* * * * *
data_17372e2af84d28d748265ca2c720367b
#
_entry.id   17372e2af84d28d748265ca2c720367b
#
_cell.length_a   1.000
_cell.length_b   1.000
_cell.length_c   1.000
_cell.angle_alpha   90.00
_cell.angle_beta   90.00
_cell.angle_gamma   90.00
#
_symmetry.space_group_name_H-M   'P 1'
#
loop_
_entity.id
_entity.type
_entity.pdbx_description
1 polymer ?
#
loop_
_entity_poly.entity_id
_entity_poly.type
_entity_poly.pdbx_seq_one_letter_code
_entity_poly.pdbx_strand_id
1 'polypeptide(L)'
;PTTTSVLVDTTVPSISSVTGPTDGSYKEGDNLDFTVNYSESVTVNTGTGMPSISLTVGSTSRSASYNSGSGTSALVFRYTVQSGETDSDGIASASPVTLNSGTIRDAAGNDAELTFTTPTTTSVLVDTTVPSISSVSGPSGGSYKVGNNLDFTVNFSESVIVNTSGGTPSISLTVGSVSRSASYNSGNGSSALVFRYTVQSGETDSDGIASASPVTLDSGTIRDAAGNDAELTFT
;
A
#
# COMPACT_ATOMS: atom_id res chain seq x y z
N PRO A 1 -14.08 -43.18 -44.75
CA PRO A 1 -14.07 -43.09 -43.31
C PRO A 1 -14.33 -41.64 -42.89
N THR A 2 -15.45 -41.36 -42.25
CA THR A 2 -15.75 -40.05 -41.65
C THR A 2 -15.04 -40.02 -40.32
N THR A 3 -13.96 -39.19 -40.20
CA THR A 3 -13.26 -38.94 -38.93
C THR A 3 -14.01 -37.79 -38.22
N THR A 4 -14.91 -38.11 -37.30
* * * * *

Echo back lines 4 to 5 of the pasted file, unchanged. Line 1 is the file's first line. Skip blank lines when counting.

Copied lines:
#
_cell.length_a   1.000